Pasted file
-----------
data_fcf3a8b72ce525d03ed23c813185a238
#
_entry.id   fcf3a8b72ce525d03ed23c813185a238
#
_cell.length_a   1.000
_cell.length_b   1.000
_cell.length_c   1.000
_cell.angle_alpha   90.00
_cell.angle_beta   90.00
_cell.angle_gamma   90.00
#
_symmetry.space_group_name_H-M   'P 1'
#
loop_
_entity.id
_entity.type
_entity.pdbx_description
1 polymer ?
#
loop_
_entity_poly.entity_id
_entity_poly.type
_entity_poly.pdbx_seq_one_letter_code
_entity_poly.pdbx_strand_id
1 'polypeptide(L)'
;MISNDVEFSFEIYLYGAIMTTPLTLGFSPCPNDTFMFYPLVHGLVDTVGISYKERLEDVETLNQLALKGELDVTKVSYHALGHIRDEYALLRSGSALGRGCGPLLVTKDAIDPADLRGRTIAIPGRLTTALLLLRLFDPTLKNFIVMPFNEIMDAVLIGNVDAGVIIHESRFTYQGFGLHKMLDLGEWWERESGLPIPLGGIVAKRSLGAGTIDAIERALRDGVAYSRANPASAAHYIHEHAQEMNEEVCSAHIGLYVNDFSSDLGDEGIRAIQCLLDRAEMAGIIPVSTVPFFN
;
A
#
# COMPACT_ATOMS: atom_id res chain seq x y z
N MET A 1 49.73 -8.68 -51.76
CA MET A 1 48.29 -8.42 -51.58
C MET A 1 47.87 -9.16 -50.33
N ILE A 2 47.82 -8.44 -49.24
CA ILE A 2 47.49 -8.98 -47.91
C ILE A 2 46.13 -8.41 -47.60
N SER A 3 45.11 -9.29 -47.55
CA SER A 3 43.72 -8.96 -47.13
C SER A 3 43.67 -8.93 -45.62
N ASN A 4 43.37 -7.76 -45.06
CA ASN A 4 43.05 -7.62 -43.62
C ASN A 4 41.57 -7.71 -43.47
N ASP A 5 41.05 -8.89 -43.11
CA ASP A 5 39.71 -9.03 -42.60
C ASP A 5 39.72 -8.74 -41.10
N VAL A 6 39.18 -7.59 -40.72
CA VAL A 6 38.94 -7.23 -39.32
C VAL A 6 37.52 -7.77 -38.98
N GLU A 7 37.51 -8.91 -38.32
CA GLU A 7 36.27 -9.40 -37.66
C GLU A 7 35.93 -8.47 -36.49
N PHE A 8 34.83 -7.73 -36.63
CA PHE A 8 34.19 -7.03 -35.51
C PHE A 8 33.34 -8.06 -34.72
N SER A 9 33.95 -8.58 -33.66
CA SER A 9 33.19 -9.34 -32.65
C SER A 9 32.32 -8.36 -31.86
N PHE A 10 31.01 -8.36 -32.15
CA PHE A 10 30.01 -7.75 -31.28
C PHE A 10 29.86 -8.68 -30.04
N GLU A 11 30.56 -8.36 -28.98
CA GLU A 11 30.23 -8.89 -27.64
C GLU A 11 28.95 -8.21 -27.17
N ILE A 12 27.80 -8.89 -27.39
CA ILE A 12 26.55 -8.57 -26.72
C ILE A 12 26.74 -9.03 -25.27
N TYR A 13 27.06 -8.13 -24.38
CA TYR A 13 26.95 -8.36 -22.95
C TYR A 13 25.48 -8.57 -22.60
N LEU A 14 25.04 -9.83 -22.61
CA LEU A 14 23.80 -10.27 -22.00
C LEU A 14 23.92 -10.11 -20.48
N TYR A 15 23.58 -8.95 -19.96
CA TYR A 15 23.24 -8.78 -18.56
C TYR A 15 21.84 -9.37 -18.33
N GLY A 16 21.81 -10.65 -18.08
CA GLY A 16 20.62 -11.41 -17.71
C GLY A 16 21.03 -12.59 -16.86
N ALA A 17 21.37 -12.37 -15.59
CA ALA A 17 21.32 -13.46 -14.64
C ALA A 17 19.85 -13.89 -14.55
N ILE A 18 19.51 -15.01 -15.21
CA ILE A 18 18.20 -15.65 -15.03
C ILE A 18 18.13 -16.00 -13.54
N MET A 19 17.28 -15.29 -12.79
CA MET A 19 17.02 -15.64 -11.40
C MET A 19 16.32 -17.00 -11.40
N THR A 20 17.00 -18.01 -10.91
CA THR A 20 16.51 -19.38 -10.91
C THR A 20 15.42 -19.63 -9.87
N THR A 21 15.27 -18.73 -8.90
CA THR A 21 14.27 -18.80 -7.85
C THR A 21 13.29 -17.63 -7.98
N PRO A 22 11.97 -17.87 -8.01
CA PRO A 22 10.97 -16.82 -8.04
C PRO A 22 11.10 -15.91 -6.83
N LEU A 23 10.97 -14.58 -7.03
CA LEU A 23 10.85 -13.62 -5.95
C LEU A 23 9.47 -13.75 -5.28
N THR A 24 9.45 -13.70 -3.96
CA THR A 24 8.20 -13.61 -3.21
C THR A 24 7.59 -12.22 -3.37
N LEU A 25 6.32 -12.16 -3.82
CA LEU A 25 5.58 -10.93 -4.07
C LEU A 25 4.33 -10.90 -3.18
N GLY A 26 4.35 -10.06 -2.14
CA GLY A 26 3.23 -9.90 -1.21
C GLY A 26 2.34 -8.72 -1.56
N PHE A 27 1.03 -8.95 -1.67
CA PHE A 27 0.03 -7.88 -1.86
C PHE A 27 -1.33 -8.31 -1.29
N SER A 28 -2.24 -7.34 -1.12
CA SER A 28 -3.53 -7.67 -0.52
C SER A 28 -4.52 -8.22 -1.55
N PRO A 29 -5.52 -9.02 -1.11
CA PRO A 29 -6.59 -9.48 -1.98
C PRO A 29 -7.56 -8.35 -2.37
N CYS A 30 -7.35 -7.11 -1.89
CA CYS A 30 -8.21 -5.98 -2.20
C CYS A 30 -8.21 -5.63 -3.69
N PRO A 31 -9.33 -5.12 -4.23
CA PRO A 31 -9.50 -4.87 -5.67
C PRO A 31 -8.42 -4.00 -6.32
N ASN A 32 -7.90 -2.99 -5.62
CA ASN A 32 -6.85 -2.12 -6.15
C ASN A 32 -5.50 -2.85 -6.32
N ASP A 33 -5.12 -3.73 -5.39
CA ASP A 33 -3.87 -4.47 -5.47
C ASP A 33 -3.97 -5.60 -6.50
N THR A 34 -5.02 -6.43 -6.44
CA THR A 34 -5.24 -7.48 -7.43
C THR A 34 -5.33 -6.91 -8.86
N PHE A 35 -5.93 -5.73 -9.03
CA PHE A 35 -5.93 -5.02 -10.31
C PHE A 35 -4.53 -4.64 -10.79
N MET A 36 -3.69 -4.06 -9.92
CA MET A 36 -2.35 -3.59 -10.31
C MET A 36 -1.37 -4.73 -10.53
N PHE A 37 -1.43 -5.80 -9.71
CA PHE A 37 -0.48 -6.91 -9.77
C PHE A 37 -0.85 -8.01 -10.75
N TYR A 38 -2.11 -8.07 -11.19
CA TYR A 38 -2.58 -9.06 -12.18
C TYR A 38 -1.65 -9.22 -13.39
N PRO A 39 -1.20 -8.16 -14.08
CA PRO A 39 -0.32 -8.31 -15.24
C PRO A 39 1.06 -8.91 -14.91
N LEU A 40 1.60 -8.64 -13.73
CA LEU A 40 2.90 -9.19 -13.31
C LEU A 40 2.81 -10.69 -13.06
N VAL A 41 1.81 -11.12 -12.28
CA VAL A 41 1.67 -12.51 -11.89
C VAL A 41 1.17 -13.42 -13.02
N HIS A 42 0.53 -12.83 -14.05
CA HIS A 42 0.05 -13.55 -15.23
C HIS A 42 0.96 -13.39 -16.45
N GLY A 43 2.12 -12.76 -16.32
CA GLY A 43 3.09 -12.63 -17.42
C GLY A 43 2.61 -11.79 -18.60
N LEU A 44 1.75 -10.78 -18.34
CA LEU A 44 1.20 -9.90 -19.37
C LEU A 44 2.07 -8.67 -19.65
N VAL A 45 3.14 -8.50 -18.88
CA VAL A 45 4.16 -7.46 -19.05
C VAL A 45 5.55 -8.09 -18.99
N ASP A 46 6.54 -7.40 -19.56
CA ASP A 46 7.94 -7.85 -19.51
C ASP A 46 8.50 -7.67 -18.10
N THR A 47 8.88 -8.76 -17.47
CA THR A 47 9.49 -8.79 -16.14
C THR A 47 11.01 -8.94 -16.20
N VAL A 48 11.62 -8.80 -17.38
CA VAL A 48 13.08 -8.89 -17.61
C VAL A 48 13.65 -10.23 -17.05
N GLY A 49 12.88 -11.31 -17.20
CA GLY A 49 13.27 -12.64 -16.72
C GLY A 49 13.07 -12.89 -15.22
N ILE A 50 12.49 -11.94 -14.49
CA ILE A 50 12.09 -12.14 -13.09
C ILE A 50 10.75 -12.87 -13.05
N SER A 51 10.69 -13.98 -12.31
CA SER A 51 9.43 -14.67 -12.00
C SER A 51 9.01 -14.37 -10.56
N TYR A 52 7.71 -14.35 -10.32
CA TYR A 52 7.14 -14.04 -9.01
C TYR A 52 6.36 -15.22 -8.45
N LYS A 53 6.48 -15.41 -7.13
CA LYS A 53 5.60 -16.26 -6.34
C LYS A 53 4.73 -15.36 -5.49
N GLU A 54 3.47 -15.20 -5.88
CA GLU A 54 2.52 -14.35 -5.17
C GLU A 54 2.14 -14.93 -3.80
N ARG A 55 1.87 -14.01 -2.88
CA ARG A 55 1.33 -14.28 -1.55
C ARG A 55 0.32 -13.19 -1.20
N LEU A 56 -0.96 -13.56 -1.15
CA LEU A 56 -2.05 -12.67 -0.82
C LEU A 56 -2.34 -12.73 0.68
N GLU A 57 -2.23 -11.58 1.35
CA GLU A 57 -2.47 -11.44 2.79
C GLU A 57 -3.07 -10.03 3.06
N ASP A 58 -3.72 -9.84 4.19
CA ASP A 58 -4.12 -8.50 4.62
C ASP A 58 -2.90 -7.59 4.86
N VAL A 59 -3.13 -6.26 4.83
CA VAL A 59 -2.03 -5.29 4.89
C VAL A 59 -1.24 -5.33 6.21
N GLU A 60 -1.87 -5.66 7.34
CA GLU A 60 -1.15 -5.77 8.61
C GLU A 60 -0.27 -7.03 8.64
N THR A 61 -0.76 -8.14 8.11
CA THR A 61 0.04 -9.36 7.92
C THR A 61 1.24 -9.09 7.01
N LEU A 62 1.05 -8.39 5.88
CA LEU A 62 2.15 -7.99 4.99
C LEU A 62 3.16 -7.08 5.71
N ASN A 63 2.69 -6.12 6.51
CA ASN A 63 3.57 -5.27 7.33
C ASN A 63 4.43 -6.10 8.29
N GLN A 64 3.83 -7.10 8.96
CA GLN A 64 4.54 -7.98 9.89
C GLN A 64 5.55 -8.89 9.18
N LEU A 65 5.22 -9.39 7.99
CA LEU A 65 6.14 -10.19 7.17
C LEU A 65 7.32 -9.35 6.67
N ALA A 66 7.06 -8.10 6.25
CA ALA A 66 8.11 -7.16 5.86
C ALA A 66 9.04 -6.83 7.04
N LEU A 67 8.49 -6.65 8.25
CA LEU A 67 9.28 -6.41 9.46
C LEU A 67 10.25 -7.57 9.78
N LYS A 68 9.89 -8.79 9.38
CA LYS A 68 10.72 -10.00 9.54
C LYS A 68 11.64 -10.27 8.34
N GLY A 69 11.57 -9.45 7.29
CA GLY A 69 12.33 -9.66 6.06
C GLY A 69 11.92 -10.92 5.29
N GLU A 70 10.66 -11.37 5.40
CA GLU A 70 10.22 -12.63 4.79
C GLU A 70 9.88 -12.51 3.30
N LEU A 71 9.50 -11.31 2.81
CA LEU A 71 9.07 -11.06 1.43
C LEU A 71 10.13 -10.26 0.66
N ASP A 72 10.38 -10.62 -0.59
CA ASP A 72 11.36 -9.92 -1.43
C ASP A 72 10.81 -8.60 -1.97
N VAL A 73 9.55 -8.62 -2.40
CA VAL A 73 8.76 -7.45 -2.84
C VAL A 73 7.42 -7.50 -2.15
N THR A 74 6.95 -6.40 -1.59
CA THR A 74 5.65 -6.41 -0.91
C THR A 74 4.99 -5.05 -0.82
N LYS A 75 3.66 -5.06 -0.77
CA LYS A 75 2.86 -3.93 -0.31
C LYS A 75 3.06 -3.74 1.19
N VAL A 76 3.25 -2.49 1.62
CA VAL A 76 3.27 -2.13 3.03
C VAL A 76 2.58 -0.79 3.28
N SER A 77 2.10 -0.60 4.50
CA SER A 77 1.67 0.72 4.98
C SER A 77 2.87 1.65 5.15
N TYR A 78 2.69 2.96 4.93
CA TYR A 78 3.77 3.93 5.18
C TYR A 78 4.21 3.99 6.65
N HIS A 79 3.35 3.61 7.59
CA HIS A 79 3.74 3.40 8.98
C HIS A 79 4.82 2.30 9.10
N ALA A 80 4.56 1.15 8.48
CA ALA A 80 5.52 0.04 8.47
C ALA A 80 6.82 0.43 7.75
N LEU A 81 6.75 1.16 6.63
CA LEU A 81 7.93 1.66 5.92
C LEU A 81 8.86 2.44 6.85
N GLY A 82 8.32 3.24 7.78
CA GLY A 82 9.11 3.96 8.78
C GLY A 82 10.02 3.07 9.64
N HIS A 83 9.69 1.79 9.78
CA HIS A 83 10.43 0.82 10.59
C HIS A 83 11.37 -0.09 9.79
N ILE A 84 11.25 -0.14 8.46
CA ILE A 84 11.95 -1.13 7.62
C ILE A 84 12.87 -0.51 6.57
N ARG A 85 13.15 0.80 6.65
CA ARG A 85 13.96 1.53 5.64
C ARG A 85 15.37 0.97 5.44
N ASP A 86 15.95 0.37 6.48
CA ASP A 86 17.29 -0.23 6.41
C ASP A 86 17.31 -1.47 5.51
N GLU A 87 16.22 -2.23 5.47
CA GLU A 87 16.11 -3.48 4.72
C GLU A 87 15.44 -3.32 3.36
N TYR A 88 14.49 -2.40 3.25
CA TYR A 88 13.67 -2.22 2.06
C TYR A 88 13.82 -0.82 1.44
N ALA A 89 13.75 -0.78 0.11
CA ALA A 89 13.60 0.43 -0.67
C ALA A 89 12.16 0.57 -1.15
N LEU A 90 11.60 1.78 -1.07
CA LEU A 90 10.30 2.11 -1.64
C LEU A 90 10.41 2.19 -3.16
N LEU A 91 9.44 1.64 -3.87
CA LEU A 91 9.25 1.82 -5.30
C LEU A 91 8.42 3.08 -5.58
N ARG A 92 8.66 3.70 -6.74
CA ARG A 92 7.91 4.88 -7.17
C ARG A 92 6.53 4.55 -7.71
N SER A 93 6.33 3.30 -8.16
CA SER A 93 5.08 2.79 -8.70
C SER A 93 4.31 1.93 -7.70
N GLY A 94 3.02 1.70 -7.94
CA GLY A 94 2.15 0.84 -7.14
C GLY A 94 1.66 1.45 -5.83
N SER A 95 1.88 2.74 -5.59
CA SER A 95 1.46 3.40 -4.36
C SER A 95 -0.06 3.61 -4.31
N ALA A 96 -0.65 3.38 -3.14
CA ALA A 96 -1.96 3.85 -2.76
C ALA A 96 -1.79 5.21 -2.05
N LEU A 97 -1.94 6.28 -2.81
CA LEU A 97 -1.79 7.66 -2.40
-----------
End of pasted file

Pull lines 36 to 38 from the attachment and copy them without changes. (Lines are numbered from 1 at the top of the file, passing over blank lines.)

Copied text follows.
C ILE A 2 46.13 -8.41 -47.60
N SER A 3 45.11 -9.29 -47.55
CA SER A 3 43.72 -8.96 -47.13